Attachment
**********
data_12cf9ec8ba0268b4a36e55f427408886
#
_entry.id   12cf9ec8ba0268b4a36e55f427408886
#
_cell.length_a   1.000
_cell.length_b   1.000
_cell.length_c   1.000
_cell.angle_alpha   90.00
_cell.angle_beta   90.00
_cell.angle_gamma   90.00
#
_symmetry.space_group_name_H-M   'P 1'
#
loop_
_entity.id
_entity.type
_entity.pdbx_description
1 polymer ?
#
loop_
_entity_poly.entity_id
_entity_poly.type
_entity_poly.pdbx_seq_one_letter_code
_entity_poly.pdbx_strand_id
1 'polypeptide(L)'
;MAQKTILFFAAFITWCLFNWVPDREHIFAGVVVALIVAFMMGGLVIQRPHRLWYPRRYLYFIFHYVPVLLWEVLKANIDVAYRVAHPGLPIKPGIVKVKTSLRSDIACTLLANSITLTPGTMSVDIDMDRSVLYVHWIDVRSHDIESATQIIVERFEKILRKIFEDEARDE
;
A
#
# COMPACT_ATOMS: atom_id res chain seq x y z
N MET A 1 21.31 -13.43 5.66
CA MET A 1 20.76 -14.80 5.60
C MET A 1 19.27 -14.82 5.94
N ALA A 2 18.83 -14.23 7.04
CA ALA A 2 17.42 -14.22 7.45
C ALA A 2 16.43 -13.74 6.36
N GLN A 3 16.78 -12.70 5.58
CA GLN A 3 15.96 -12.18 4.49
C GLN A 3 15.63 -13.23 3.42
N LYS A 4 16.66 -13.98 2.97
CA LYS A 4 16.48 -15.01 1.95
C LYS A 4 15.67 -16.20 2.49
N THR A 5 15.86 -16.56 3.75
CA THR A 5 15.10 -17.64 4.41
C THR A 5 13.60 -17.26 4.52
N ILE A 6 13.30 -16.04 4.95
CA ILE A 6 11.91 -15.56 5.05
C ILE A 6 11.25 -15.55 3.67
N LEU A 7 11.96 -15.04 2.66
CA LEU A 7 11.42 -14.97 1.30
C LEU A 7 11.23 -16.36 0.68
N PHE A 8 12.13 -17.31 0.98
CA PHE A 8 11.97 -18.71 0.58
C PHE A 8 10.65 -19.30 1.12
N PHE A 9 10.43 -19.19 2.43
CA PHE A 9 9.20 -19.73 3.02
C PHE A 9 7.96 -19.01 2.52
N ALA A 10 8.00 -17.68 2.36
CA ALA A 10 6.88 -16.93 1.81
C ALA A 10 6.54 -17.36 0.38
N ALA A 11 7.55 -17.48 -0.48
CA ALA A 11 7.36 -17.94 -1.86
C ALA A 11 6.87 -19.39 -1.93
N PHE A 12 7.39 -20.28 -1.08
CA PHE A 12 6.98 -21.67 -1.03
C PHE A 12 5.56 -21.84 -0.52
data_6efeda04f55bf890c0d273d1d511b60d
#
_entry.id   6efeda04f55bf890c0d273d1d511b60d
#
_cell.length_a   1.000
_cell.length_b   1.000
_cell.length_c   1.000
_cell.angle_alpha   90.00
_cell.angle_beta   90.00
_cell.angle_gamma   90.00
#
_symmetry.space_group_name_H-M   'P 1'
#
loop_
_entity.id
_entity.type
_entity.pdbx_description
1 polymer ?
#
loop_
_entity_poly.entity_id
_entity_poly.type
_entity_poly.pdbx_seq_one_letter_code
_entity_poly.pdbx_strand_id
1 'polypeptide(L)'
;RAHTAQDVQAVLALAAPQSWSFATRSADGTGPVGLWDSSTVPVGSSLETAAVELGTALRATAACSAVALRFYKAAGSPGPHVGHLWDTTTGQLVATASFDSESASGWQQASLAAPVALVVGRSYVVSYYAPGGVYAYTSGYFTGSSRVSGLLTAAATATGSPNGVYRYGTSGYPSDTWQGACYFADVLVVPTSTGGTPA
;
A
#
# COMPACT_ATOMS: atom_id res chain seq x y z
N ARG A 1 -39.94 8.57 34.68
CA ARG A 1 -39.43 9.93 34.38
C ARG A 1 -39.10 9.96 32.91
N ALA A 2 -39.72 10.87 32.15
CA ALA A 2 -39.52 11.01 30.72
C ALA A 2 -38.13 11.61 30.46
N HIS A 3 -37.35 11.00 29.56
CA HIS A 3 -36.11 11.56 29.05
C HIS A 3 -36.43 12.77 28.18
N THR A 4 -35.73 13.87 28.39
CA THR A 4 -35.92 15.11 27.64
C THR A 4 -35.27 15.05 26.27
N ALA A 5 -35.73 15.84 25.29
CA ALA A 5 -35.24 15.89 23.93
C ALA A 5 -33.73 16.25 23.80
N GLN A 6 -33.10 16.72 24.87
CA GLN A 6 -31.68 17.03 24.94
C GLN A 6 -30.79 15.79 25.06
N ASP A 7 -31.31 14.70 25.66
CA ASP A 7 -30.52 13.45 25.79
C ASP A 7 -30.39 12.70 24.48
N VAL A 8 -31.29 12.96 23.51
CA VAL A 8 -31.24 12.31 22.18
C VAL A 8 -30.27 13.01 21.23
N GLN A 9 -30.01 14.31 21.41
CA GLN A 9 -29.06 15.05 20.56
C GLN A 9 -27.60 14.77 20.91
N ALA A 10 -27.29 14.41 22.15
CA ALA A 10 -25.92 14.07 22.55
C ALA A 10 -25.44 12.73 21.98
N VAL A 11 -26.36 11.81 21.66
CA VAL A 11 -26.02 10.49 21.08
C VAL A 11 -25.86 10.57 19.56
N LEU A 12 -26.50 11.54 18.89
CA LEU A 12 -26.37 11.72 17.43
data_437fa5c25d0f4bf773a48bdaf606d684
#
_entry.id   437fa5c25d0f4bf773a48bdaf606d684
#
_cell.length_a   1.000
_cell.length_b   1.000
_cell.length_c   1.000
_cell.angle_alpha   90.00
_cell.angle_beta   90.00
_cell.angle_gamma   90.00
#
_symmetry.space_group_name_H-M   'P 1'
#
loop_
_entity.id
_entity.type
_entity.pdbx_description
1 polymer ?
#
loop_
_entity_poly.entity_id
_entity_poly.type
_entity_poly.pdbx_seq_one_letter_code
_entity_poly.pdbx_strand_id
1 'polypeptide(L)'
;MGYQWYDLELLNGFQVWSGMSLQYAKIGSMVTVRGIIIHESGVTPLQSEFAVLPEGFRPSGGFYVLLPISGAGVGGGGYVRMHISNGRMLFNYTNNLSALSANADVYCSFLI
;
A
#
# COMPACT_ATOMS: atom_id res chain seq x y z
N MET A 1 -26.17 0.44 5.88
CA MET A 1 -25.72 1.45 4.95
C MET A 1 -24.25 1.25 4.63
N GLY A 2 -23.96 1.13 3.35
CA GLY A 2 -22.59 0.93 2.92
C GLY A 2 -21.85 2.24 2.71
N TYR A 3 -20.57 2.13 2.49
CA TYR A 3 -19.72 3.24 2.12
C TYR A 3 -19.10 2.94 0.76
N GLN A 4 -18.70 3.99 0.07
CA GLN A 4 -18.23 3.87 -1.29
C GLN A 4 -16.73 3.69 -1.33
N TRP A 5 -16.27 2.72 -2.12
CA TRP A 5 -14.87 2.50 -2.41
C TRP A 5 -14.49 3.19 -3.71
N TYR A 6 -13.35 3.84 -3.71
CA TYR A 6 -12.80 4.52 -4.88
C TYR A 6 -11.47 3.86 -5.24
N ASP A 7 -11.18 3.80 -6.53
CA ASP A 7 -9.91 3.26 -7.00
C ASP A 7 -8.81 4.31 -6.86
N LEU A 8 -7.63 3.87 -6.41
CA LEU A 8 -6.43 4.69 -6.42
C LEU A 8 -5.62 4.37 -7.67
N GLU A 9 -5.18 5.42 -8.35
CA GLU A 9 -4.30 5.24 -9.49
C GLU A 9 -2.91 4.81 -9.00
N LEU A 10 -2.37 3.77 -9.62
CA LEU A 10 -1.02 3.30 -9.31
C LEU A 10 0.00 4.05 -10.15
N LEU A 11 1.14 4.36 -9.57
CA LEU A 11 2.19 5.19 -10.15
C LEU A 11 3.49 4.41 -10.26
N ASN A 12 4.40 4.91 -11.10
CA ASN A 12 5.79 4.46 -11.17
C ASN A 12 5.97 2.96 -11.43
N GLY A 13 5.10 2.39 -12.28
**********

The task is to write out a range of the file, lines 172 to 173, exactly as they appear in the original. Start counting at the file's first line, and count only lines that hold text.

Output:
CA GLN A 4 -18.23 3.87 -1.29
C GLN A 4 -16.73 3.69 -1.33